Does Race Matter in NBA Coaching?

Thanks to Joe Price and Chandler Phelps from Brigham Young University for the race data for NBA players. A huge thanks to Ben Noah for collecting all the race data for NBA coaches.

One of the problems we've noticed is what Arturo calls the "lanky white guy syndrome." In the NBA white players who don't fit a particular mold are called unathletic. Larry Bird is the classic example, and I call BS. There's a scary second part of this syndrome. Dave Berri at the Wages of Wins has looked at factors that impact pay in the NBA. Race, shockingly, does not seem to cause management to pay players less. In short, GMs may call Kevin Love unathletic, but they are willing to pay him top dollar. And this shows off a subtle bias that may be scarier. If white players are often thought of as less athletic, but still worth the value, then perhaps something else is being valued. I think it's fair to say there's another bias that white players are smarter. And a way to show this is by looking at NBA coaches.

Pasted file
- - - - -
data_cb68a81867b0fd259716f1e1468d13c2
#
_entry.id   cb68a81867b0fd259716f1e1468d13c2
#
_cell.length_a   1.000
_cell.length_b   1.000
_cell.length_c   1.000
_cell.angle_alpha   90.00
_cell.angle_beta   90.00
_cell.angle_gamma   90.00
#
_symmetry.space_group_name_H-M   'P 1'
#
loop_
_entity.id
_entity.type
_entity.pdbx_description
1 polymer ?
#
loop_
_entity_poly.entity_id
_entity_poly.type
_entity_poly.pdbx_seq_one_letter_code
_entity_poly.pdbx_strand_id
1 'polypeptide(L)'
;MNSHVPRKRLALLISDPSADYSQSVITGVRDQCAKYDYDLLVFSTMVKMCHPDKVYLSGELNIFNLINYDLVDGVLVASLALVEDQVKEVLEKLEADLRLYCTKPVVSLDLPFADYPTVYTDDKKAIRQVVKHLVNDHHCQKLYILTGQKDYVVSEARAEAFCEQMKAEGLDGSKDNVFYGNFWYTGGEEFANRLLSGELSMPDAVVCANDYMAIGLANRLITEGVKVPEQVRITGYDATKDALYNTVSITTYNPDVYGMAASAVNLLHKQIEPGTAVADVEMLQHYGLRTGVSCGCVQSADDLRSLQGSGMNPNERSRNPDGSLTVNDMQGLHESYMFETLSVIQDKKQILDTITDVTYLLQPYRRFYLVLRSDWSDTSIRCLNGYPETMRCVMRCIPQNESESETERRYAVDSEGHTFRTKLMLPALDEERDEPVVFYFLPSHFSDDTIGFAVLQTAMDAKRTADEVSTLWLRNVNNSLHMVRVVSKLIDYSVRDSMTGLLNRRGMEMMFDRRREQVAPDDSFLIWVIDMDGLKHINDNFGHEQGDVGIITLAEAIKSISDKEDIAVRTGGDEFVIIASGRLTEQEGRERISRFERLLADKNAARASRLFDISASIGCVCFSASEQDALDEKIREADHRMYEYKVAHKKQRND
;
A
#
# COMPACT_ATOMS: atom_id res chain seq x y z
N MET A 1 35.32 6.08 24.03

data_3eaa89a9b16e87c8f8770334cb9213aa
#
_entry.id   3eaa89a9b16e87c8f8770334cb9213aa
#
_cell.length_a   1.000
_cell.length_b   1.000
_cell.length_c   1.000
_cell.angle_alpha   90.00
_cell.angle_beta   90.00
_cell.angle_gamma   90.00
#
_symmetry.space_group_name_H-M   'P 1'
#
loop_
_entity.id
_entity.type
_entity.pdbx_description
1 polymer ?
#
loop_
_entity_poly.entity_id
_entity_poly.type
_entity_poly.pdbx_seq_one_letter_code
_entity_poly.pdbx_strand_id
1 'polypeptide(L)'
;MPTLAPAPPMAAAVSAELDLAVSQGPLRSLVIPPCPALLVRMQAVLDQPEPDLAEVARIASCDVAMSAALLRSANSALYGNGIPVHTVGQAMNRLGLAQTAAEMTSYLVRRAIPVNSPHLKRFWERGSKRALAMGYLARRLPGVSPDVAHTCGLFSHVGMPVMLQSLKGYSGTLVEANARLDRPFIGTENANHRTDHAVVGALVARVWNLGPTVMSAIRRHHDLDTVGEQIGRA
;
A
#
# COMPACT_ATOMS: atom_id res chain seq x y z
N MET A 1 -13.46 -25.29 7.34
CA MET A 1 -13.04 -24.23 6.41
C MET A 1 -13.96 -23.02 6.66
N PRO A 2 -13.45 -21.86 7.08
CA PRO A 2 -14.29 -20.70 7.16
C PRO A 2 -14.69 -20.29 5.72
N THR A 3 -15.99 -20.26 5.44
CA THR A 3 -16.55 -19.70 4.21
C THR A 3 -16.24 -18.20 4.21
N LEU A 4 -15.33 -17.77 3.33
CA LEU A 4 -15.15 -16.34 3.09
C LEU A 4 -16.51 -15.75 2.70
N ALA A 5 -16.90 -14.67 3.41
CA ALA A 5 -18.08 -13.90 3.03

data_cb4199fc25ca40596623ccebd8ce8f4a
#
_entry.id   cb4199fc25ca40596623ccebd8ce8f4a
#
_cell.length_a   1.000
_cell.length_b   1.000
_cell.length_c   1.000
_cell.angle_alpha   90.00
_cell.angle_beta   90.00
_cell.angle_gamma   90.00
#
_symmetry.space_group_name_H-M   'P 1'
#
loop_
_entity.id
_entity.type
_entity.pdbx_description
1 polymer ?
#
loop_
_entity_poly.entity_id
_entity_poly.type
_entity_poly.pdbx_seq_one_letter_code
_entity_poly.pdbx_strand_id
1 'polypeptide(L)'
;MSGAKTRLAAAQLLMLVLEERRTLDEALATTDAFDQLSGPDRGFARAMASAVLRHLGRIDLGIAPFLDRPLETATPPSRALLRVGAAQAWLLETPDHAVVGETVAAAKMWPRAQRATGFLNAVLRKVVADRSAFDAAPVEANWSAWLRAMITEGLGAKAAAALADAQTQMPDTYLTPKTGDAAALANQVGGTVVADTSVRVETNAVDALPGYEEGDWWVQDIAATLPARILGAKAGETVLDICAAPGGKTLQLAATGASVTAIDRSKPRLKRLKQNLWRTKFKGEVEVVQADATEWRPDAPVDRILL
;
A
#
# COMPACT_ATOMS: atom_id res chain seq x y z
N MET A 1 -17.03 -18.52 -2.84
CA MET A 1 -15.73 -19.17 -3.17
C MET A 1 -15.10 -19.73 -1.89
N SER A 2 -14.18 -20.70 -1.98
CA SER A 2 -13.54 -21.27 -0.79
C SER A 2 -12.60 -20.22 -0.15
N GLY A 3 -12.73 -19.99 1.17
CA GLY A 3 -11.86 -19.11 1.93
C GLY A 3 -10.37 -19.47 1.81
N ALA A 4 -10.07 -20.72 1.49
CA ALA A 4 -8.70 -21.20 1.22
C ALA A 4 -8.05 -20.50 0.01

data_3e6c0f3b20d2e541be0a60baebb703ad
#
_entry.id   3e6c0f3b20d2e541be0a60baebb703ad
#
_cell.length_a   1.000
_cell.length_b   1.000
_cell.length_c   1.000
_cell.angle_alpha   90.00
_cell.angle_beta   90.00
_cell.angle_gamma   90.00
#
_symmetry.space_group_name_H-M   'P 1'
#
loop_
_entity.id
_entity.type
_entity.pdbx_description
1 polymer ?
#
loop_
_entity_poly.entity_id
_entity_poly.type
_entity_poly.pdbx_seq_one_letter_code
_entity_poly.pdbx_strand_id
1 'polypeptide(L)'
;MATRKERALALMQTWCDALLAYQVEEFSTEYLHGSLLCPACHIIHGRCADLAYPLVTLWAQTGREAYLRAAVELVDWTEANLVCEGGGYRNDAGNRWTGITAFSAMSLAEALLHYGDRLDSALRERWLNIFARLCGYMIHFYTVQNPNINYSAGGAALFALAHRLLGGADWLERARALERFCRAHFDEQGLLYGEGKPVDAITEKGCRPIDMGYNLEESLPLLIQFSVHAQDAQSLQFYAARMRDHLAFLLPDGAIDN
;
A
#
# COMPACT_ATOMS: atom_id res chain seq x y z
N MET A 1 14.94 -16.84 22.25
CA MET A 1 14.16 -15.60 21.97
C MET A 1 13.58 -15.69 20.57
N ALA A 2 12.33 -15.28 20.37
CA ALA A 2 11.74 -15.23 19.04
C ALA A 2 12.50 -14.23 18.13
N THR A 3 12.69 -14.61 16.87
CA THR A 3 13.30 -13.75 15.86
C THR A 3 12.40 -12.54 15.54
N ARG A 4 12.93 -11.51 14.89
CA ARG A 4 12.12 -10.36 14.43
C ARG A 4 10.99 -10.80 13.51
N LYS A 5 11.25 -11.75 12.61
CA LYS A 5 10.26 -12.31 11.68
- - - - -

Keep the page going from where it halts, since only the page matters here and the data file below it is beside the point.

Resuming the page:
Coaches are middle management in the NBA. When players can no longer play, coaching is really the only "promotion" available to them. Let's do a quick breakdown by race from players in the NBA to coaches on the sidelines.

It should come as no surprise that the NBA is comprised predominantly of black players. Thus, the coaching situation becomes very skewed, very quickly.

It's not even close, the NBA coaching chair has been filled by white coaches. There's one last piece of data that makes this even more interesting.

To be a white NBA head coach does not require an NBA pedigree. Of the 104 white coaches from 1991-2013, only 42 of them played basketball on the toughest stage. In fact, despite having 51 fewer coaches, more black coaches played in the NBA!

Summing up

The optimist in me wants to believe this trend is changing. Currently thirteen of the thirty active NBA head coaches are not white. Of course, this is a far cry from the 80% of NBA players that are African American. Additionally, All but Erik Spoelstra, Mike Brown, and Dwane Casey have NBA experience -- most of them guards and none of them big men. There is definitely a subtle undertone about the intelligence and leadership ability of a typical NBA player. Frankly, it's more than a little uncomfortable. I believe there are undertones in the NBA that do impact how we treat players and hire coaches. And I only hope looking at the data can help change that.